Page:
I would like to be positive. Really, I would like to be. But it is proving to be difficult, as all of the news I get from my doctors is negative and my body just keeps falling apart. That wonderful life I enjoyed while working in construction keeps coming back to bite me. I know I've said it before, but I worked in the drywall & steel stud trade. I worked almost exclusively in commercial work, such as hospitals, office buildings and high rise buildings. Of course, I smoked. I had been since I was 17. I joined the Navy when I was 19, and smoking with a cup of coffee in hand is an old Navy tradition. Well, the coffee is for sure. I quit smoking about 40 years ago, but some damage was already done. The commercial work did even more damage to my lungs. Now I have COPD and I'm enrolled in a Pulmonary Rehab program at the local hospital. 3 times a week I can be found doing exercises with a small group of others with COPD or worse lung problems. We also do balance exercises, such as standing for 30 seconds with your feet heel to toe. I have to be next to something solid that I can hold onto while we do this. I try not to hold on, but after 10, 15 seconds I have to grab it. And I can only think of what I used to do, up high on a building, walking across narrow beams or standing on the edge of the building while holding a panel as the crane operator slowly swung it towards you while the wind tried to take it away. I would have died if I had the sense of balance I have now. Now, in the exercise room, with both feet solidly on the carpet, I am probably the only one there that sees the ground, 100' below him.
On a different subject; I am spending most days collecting and filing old photo files of Los Angeles and the surrounding areas. That includes the Los Angeles Aqueduct project, all the way up to the Mono Basin and Mono Lake. I probably have over 6,000 images filed away and I continue to find more of them. I know that sounds like OCS, but, it's actually autism. I found a website, Water and Power Associates, and they have thousands of images. And they have little nuggets of history along with the photos. But, there is a problem with all of this. My expensive (at the time) MacBook Pro is failing; and I have most of my photos on it. First, the Photos program stopped working altogether. Oh no! I researched on-line for a cure, for days without success. Then, I tried a simple hint and rebooted into Safe mode, opened Photos, closed it and then rebooted. Photos came back! Great news but a week later I lost all of my keyboard shortcuts, such as Cmd-C for Copy and Cmd -V for paste.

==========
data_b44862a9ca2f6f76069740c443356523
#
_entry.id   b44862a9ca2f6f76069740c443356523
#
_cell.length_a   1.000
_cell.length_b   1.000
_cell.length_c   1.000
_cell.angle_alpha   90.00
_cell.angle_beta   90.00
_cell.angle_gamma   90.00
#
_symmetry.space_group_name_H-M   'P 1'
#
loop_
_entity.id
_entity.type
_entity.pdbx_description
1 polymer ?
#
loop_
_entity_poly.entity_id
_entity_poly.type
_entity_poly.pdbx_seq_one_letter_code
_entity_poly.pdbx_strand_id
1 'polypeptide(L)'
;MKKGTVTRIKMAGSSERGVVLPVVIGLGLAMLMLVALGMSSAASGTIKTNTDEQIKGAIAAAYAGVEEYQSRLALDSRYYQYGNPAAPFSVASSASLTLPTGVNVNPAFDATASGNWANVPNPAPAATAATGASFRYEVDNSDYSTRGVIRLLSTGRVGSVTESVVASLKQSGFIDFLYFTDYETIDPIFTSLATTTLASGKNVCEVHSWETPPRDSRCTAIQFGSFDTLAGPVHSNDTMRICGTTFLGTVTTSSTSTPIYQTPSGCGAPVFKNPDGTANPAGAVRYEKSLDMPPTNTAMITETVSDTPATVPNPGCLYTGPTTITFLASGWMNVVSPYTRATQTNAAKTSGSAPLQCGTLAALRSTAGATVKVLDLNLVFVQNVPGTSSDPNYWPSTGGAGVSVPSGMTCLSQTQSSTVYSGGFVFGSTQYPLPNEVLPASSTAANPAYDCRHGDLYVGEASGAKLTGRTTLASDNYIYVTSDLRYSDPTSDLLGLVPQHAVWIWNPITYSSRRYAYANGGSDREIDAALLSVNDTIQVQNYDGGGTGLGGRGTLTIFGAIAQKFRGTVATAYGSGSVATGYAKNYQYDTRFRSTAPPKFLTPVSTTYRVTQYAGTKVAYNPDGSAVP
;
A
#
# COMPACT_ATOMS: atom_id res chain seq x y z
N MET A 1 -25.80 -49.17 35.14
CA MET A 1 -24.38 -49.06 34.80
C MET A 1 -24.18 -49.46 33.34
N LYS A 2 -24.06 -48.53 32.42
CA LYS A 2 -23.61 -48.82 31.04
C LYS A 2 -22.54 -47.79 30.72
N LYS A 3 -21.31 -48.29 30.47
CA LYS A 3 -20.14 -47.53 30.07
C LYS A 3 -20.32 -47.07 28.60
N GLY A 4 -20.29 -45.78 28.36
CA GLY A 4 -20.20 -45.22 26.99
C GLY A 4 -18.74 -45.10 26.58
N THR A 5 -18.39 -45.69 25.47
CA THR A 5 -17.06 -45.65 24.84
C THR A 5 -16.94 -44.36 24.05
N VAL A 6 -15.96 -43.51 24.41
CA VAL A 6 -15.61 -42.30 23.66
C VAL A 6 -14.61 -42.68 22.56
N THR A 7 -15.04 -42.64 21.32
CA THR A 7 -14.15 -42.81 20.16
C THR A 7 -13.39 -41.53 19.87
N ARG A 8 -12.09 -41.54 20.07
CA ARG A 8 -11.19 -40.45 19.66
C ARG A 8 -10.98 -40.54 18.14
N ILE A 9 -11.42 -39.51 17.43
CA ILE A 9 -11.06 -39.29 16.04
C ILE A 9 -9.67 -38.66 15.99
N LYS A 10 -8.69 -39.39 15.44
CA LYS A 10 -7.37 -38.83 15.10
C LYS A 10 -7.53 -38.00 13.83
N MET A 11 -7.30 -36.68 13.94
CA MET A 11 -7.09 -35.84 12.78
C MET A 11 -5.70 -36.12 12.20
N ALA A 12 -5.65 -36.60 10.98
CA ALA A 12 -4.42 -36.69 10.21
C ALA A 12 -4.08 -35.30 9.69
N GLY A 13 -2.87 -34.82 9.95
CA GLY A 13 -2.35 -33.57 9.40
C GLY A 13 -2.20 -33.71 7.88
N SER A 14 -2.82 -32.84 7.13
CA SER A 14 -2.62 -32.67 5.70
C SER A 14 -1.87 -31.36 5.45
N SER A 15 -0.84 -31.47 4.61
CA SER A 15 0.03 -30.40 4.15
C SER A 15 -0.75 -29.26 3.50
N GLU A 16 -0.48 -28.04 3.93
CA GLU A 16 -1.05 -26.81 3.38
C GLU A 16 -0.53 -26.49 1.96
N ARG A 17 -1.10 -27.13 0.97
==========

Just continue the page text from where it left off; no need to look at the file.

Plus all of the rest. I tried rebooting again. It worked...for about 2 weeks.Reboot again and this time it was cured for about a week. Now, it only works for a day or two. The Photos program is shaky but it is working 90% of the time. In the meantime, I am trying to move all of the rest of my photo files (36,000) to a stand alone hard drive with 4 TB of space. I would move them onto a new MacBook Pro, but the price is prohibitive. The same computer is now $500 more than what I paid, 5 years ago.
Here on the right is a 1910 photo of the steam pump belonging to Los Angeles Fire Dept. Engine Company #9 as it is pulled out of the fire house by 3 sturdy fire horses. I love these old photos, and I am sad that I never took very many photos of where I was working during my 48 year career. I have a blog "Working" and I have hopes that my children & grandchildren will read it someday. While I was working, I never seemed to have time to talk to my children about all of the things I did. They knew what I did, in a vague sort of way. my middle daughter worked for me as a secretary during the big Sierra Pacific Power Co, job. But most of the time she was stuck in our jobsite trailer, filing correspondence. My son worked for a fastener sales company, where for a year or so he sold screws, shots and pins for powder actuated fasteners, plus an assortment of safety equipment. Again, his exposure to my kind of work was limited. My blog isn't complete, but it is a good description of what I did for a living. I know I would have loved to know what my mom and dad did, before and after I was born in 1940. And my grandparents; I only know the titles for the work they did. One grandfather was a 'Timber Cruiser' in Minnesota and later, a farmer in Oregon. My other grandfather worked for a finance company, GM Acceptance Corp. I have the gold watch he received. But I would rather have his story...